What is meant to set Fortune apart is the morality concept that has woven throughout each of the Fable games. When the series started, the idea of morality affecting gameplay was a pretty fresh one. Over the years, though, we’ve seen a million takes on that idea, and it’s become pretty commonplace.
In a card game, though? It’s new, I guess, but once again it is not interesting. In the card game, here’s how it works. At the beginning of the game, you choose an optional quest. The quest might be to spend a certain amount of gold, to play cards that have more strength than health, or to play lots of spells, for example. Each time you complete a side quest, you can pick between good or evil options. These options are meant to add a twist to the game, but aren’t so much a twist in the road as they are a speedbump. They’re inconsequential and, in my experience, add little to the game.
On top of that, the team does very little to on-board players into the game. Going in, you can choose to play versus or cooperatively, or you can hop into training. The training mode is simply the option to play against a computer opponent. There’s no guidance for why you might want to choose good or evil, why you might want to choose one character over another, or even exactly how the game works. I feel, looking at the game as somewhat of an outsider, like the developers have assumed anyone coming in has played Hearthstone. I haven’t. The learning curve was steep for me, and I still don’t really feel like I get it. And while the game starts with a pretty good loadout of cards, at least in this preview, the rate of currency acquisition feels like it’s pretty slow, and chatter online suggests I’m not alone in thinking that.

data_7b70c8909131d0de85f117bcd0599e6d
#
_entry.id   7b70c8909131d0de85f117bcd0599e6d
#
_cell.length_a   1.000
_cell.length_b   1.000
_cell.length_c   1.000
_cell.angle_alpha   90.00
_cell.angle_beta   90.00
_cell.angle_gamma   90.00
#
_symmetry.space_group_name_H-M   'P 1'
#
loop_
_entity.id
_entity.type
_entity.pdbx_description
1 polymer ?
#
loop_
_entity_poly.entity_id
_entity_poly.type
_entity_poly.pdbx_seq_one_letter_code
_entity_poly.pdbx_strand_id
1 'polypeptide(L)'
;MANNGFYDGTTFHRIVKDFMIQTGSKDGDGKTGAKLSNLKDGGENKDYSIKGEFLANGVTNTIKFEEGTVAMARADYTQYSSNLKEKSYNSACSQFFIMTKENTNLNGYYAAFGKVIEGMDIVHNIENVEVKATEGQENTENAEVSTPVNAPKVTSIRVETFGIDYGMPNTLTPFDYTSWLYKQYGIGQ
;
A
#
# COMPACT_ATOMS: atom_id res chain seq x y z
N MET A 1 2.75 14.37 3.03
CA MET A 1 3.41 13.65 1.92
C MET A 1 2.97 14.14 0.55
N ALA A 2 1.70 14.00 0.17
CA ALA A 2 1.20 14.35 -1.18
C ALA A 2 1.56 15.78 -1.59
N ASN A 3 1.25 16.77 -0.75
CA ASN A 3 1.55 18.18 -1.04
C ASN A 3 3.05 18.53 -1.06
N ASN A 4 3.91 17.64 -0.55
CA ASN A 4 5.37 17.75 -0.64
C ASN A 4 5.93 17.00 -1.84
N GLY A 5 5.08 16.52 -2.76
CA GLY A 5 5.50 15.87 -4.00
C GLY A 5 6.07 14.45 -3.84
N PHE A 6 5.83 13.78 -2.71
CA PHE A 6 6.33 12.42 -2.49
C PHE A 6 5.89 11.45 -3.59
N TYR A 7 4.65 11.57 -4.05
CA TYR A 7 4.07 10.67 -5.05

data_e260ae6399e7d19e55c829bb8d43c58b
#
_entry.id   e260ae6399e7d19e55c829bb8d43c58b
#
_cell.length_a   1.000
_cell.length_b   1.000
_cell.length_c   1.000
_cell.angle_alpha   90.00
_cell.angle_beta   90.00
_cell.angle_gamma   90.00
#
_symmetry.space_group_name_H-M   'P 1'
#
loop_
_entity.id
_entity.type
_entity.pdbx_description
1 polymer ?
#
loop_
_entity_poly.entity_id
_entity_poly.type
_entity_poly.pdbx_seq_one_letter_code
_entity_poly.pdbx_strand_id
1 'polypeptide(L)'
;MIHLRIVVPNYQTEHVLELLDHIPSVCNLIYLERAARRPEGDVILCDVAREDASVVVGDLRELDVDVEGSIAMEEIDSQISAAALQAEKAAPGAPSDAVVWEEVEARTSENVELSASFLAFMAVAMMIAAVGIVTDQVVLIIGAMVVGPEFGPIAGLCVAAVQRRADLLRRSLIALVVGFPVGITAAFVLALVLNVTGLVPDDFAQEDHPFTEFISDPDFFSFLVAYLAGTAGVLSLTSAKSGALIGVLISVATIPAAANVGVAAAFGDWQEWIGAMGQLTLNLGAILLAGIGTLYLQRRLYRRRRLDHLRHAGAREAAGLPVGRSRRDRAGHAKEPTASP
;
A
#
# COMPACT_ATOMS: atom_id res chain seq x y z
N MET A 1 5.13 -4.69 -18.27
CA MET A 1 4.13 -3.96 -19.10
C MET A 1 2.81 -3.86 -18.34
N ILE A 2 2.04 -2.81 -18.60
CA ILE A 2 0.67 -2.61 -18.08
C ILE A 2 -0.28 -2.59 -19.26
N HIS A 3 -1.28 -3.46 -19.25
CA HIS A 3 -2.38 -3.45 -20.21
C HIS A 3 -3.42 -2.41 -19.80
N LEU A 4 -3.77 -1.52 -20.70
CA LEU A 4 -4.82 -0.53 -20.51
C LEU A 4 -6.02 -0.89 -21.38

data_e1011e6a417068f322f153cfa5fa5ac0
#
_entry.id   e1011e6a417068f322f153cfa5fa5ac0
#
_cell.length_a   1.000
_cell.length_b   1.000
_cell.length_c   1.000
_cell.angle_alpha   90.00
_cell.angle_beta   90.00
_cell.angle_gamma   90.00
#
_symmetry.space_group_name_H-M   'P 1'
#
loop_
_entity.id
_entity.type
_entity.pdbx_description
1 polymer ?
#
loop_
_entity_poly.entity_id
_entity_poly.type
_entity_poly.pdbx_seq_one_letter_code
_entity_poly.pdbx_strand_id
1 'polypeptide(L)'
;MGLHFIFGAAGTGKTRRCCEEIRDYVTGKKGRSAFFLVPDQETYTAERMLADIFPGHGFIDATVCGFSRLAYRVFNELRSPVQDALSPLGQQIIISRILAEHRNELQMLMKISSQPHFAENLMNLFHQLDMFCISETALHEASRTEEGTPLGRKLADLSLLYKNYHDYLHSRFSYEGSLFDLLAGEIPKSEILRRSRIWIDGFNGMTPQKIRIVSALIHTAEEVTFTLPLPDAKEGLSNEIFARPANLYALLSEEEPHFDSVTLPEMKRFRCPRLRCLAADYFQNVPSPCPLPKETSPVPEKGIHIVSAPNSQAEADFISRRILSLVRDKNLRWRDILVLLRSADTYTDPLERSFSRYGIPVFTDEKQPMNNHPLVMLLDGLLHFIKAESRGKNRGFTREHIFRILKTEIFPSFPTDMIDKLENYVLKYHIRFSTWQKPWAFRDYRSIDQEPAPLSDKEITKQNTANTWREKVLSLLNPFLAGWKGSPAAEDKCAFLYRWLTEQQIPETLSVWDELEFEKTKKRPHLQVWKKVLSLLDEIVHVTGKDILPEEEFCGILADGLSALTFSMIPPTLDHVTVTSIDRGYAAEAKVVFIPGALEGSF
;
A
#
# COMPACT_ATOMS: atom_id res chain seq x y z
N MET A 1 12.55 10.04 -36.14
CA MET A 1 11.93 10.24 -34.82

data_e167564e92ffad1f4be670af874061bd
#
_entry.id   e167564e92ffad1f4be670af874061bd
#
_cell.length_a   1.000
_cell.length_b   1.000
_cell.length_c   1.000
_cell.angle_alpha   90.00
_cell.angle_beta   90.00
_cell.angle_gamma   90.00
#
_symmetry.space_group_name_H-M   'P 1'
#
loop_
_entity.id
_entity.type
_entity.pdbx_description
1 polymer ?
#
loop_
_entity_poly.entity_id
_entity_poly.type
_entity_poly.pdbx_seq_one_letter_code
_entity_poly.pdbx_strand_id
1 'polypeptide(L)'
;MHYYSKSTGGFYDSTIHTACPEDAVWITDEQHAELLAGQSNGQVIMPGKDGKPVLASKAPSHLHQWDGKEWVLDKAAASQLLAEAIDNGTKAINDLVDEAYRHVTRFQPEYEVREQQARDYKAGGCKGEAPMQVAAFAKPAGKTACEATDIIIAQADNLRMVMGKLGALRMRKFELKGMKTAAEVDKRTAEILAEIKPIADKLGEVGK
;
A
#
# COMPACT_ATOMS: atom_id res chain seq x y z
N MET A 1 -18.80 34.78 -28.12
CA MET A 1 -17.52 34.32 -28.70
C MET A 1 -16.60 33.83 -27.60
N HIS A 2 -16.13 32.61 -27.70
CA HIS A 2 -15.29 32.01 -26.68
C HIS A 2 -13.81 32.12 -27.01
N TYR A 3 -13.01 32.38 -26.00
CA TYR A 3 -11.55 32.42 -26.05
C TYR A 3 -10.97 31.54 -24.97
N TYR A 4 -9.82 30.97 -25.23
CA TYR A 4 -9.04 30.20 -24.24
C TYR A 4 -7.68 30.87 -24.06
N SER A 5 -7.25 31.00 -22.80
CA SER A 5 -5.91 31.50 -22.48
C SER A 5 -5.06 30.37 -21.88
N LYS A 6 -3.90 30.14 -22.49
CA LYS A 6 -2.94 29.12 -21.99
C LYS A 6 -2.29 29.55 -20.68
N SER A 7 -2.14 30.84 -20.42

To really master the game, I’d have to end up heading to YouTube to see how other people are playing and to get some deck-building strategies. When I compare this to Gwent, it feels totally different. That game featured a tutorial, if a basic one, and a mechanic straightforward enough to make itself apparent without feeling too simple.
That lack of guidance is killer for anyone who isn’t going in with experience. It made an already frustrating experience even moreso.
It’s hard to be optimistic about Fable Fortune. We’ve seen games launch rough and turn themselves around before, and I’d love to see Fortune do that. Right now, though, its prospects aren’t too encouraging. I think Flaming Fowl has overestimated the cachet of the Fable series. Fortune started from a Kickstarter, but the team managed to find outside funding before the campaign ended, cancelling it a week before the drop-dead date. At that point, though, the game had gathered just $90,000 of its $365,000 goal. On top of that, the game is similar to a lot of other stuff currently on the market, and its twist isn’t very compelling. Throw the lack of any hand-holding at the beginning. optional or otherwise, on top of all that, and the recipe doesn’t smell great. As I said at the beginning, I’m not a card guy. Someone who is might look at Fortune and see a wildly different game. From where I stand, though, Fable Fortune is a game that, right now, fails to stand out in art, concept, and mechanic. The game works. It’s functional. But there’s very little worth remembering.